I started typing this on Wednesday, from my seat in Car 19 of the TGV from to Paris, with a view of a snow-covered landscape outside. The fields and woods of northern France had been transformed into black and white images; the only colour coming from the reflection on the window of the orange lights in the carriage.
Our departure from Saint-Malo was delayed by 50 minutes and we were further behind schedule by the time we reached the Gare Montparnasse. Nonetheless, my fellow passengers appeared quite sanguine about the delay. The conductor had passed through the train, noting their final destinations on a handheld device. Later, she made an announcement, with an assured tone, about our revised arrival time and the arrangements for passengers whose connections had been disrupted. I was struck by the contrast between the calm mood on this train and the tension that I sensed on a delayed journey from New York to Boston last year. The conductor on that service was only able to tell us that the cause of the problem was fallen cables in the Metro-North area, and that we should refer to the Amtrak app for more information, because he was unable to get any to share with us. (The Amtrak app turned out to be just as unhelpful).
There’s a Customer Experience lesson in this tale of two trains. SNCF’s passengers were calmer than Amtrak’s, not merely because of their Gallic sang-froid, or the pleasant demeanour of the conductor, but because of the entire ecosystem that SNCF and its partners have created – the investments in infrastructure, systems, training, and so on, to enable the conductor to provide meaningful assistance.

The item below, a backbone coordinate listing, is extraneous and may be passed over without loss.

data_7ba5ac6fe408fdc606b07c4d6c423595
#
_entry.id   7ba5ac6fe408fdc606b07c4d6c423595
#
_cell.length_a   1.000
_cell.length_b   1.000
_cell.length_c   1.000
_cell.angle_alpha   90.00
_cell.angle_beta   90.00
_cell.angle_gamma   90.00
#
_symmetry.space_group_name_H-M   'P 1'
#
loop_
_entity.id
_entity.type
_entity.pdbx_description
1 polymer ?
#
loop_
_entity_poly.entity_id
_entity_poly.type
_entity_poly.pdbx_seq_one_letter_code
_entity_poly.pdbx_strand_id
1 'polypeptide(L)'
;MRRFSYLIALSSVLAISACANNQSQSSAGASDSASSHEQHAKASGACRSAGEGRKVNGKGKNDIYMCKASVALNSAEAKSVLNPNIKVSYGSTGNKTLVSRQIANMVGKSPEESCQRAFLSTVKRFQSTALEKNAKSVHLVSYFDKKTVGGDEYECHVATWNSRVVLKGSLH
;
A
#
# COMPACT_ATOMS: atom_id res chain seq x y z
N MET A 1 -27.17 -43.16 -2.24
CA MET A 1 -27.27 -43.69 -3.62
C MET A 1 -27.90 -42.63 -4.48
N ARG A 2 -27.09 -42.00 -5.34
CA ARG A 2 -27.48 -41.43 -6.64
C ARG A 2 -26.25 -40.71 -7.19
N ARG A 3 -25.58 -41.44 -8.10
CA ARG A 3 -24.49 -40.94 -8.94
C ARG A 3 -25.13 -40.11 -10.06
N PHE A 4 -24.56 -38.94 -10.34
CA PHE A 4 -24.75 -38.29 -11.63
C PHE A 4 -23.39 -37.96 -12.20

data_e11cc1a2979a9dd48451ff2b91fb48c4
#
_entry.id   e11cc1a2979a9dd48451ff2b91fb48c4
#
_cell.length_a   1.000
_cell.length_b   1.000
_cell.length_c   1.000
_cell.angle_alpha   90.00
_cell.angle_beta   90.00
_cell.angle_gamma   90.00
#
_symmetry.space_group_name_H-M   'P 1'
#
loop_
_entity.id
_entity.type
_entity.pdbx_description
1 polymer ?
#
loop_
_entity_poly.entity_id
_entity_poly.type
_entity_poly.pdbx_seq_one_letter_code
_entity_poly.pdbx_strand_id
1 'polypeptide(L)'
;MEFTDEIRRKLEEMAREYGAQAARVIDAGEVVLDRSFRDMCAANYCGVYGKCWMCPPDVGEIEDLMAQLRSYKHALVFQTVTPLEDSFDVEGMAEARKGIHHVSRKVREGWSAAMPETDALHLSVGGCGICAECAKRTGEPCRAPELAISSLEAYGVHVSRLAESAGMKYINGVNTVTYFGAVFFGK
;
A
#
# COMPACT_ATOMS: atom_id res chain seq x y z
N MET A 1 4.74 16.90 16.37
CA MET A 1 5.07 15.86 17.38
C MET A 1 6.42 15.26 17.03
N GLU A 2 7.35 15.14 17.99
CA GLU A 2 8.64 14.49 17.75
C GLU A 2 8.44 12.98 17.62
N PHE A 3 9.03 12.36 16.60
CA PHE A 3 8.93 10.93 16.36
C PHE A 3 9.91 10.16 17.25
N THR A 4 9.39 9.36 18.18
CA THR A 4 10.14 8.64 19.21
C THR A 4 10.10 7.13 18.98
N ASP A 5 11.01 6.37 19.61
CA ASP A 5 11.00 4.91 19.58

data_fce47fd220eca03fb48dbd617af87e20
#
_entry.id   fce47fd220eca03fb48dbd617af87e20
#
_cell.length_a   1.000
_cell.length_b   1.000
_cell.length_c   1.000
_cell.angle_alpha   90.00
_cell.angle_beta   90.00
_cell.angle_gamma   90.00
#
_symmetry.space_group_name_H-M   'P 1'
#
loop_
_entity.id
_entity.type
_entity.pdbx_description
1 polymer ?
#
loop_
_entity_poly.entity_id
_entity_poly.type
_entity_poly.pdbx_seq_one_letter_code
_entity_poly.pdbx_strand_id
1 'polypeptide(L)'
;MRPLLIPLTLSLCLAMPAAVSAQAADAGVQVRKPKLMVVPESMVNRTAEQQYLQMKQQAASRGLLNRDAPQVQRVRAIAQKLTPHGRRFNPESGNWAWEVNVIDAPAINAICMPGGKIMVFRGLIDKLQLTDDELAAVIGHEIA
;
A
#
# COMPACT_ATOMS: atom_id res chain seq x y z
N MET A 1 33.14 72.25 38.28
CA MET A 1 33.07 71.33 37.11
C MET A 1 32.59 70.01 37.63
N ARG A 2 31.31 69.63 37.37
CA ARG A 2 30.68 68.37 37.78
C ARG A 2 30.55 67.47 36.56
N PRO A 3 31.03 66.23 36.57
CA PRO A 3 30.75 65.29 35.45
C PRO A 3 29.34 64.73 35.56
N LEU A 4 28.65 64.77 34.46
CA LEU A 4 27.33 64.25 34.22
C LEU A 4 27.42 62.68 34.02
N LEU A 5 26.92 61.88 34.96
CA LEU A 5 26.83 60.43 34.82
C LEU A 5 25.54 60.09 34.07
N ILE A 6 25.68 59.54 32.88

One of the critical elements in that ecosystem is communications technology – networks, devices, and systems that put train crews in touch with the control centre, and allow passengers to update friends or vent on social media. We take it for granted these days that we will be able to use digital services almost anywhere thanks to apparently ubiquitous WiFi and mobile network coverage.
It’s a new communications technology called LiFi (Light Fidelity) that has drawn me to Paris this week. The city of light is hosting the first global conference to discuss this optical data communication technology, and a Japanese company asked me to attend the sessions on their behalf and report on the conference to them. It’s not a typical project for me, but it’s nice to have a project that stretches my analytical muscles, as I consider the potential of a new technology, while applying a measure of healthy scepticism.
As I listen to the enthusiastic presentations from the speakers from academia, business, and technology backgrounds, I find it helpful to remind myself of two adages that my manager told me when I was an analyst at Forrester Research:
- In some cases it’s easy to predict that something is going to take off, but what’s hard is predicting when it will happen.
- The worst enemy of a new technology is the presence of an existing, good-enough, solution.
A range of organisations have assembled at this conference, including local and national governments, universities, hardware manufacturers, infrastructure providers, and solutions providers. If LiFi succeeds, the people who use it might only be aware of the customer-facing elements of the ecosystem – just as the passengers on the train give credit to the conductor for the helpful support she provides – but it can only succeed if the entire ecosystem of companies works well together.